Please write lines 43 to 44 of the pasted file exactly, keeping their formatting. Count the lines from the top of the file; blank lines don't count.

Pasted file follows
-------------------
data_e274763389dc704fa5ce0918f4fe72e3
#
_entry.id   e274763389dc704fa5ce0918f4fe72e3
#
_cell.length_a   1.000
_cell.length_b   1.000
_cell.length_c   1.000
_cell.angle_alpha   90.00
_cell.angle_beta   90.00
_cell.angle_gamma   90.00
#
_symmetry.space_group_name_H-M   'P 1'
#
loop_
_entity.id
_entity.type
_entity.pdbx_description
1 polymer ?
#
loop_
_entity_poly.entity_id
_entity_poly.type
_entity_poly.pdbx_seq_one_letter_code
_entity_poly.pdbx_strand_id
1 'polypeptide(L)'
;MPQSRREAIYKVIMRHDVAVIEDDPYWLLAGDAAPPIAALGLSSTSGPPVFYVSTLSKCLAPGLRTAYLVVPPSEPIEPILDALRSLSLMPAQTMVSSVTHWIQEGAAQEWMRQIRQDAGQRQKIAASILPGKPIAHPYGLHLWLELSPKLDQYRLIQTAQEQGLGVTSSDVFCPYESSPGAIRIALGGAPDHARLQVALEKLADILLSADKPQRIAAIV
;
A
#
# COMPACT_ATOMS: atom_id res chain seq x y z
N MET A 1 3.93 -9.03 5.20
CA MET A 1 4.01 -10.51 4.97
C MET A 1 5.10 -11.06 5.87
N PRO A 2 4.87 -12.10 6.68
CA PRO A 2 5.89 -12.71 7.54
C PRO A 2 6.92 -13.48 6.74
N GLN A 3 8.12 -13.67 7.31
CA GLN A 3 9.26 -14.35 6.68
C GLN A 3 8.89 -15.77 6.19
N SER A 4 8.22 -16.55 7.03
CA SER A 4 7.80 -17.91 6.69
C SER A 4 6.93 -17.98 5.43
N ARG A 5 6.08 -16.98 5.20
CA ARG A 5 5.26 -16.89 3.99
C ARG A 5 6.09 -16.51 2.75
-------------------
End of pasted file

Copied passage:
N ARG A 5 6.08 -16.98 5.20
CA ARG A 5 5.26 -16.89 3.99